Fight or Flight or . . . What?
I was still awake, but barely. Like the others in the car, I had been awake all night, after putting in a full shift at the bag factory. We were on swing shift, from three until one, and when our shift was over we decided to drive to Port Angeles, about an hour away, to an all-night restaurant. Jay was driving. A woman sat between Jay and me in the front seat, sound asleep. Jay was the youngest of the group, but he had his dadís Buick, which was big enough for all six of us. We werenít going very fast. But the mountain road back to Port Townsend, in the dim light of dawn, was not the place where one wants to doze at the wheel.
And Jay, it seems, was dozing. Rounding a bend, I noticed that we were drifting across the centerline. I donít know why I didnít call out. I felt no panic, more like annoyance. Even as I was hoping that Jay would notice our situation and turn the wheel, however, another part of me was wondering where we would end up. A movie of that moment would show us in slow motion, easing over the centerline, bumping a little as we left the pavement, the left wheels finally slipping over the embankment so that the undercarriage of the big car bit into the dirt and stones, and that small sapling ahead of us getting closer and closer.
Jay woke up when the left wheels left the pavement, and he jerked on the steering wheel to try to get us back on the road. But it was too late, and we skidded along the crest of the embankment amid screeching of metal against stone and dirt, and thudded to a stop against the sapling. The car perched there at a steep angle, and we (all of us wide awake by that time) sat, stunned, for what seemed a long time.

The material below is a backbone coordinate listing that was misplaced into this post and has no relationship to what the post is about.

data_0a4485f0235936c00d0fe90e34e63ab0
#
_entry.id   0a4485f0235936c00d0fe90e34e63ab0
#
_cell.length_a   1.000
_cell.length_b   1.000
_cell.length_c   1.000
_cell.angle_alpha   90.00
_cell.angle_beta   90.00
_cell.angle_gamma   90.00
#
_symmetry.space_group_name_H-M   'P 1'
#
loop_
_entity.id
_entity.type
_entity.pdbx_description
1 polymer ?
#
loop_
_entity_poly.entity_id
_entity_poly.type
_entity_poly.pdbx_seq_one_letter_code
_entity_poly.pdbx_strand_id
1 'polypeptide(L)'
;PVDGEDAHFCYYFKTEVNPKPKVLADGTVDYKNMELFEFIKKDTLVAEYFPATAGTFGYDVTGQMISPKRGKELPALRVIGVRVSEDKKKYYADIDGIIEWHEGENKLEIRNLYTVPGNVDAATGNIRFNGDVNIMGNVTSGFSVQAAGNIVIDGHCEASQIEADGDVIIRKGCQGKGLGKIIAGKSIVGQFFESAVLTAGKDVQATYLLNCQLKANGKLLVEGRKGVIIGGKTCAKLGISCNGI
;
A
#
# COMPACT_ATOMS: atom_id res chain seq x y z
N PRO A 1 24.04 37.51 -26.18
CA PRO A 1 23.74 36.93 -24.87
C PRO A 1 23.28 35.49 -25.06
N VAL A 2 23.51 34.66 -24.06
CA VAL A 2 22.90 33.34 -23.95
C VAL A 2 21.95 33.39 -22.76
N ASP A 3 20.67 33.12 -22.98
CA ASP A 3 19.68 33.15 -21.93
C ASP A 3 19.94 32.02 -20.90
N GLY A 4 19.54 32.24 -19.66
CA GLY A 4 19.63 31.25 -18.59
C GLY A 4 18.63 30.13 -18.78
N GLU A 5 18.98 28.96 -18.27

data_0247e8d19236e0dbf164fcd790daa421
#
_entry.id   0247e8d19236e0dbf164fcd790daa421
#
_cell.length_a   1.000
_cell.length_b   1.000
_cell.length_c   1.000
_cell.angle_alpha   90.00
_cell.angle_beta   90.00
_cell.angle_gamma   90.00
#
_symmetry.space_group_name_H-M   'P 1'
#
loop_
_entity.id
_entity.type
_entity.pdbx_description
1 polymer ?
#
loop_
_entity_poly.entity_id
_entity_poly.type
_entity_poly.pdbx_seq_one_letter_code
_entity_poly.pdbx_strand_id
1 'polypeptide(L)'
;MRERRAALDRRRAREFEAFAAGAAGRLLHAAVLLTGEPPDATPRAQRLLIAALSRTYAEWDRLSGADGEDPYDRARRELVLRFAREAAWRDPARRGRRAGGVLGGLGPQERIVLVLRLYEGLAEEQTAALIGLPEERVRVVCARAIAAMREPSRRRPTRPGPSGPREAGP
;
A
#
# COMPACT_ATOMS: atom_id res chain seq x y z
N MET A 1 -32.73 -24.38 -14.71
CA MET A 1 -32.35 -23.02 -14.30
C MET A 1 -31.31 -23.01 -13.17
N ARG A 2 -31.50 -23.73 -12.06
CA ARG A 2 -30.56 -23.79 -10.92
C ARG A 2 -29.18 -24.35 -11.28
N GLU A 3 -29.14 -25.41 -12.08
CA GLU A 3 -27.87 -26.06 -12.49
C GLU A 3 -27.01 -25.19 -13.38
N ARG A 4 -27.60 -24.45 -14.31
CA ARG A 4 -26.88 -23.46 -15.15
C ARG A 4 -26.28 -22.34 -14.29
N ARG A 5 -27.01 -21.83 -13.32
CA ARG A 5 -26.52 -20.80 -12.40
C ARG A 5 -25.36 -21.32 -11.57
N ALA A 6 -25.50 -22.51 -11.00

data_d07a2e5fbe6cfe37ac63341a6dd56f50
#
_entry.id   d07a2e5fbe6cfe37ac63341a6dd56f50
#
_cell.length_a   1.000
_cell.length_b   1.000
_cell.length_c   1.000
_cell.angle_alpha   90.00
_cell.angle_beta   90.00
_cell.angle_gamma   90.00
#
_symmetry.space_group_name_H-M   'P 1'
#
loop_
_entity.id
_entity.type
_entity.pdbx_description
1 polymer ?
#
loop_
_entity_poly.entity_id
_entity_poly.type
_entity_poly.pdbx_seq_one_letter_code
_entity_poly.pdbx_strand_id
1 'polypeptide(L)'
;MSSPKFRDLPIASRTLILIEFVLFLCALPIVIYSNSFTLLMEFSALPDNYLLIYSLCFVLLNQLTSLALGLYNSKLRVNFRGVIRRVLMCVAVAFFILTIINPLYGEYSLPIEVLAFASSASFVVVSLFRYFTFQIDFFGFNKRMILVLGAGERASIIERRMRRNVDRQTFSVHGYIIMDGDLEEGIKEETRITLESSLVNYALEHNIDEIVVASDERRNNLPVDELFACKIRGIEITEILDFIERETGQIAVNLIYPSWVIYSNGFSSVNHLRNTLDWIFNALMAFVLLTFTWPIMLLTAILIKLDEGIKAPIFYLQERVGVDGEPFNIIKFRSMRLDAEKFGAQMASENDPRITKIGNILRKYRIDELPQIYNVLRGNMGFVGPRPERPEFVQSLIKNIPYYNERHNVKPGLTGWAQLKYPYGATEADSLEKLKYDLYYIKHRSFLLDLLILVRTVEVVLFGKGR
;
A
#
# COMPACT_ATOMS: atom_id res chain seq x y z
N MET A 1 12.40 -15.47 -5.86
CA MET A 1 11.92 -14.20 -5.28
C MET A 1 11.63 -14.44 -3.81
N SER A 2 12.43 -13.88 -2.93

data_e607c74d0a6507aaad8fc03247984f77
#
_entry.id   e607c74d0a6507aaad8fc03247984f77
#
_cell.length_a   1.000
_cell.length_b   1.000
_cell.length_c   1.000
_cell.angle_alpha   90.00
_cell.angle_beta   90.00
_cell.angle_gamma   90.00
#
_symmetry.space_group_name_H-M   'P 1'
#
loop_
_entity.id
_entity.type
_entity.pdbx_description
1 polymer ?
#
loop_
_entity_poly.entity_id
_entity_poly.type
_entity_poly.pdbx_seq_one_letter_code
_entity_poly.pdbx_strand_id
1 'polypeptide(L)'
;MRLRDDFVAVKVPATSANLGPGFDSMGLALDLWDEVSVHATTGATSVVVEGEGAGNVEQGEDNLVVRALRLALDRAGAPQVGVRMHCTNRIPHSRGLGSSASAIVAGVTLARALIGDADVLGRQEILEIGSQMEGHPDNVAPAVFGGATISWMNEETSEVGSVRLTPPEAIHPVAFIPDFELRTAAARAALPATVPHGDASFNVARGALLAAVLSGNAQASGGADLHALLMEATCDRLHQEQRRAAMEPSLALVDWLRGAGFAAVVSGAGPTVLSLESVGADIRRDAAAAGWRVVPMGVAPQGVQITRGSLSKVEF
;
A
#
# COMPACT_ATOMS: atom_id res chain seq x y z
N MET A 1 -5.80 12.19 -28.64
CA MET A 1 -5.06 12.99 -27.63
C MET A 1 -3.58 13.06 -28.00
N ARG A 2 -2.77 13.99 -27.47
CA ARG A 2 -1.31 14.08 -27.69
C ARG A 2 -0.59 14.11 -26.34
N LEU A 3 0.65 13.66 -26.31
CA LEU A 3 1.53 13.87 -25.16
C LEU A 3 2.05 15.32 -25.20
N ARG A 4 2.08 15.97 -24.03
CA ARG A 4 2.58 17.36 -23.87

Those were the days before seat belts. The woman next to me hit her head on the rear view mirror. I had been awake enough to brace myself against the sudden stop. The others in the back seat had been thrown against the back of the big bench-type front seat that cars had in those days, and lay in a tangled pile on the floor.
"Donít move!" was the first thing anybody said. Out the left-hand windows we could see down through the trees to a creek, a hundred feet away. Several large trees would keep us from going that far if the car tipped over, but it was a scary place to be.
After we had checked to make sure nobody was seriously hurt, we decided to try to get out the right-hand doors. I had never realized how heavy car doors were. I struggled to get the door next to me to open. One of the people in the back seat managed to push their door open and climbed out. As the others followed him, climbing almost hand-over-hand, he pulled open the door next to me. It was all I could do to scramble out of the car and up onto the gravel. Getting my bearings, I reached down and helped the woman and Jay to extricate themselves. When they were out, someone let go of the door, and it slammed shut on my fingers. The sole casualty of the wreck. We were very lucky.
A passing motorist stopped and took us on into town, where Jay had to try to explain things to his father and arrange for a tow truck to bring the car home.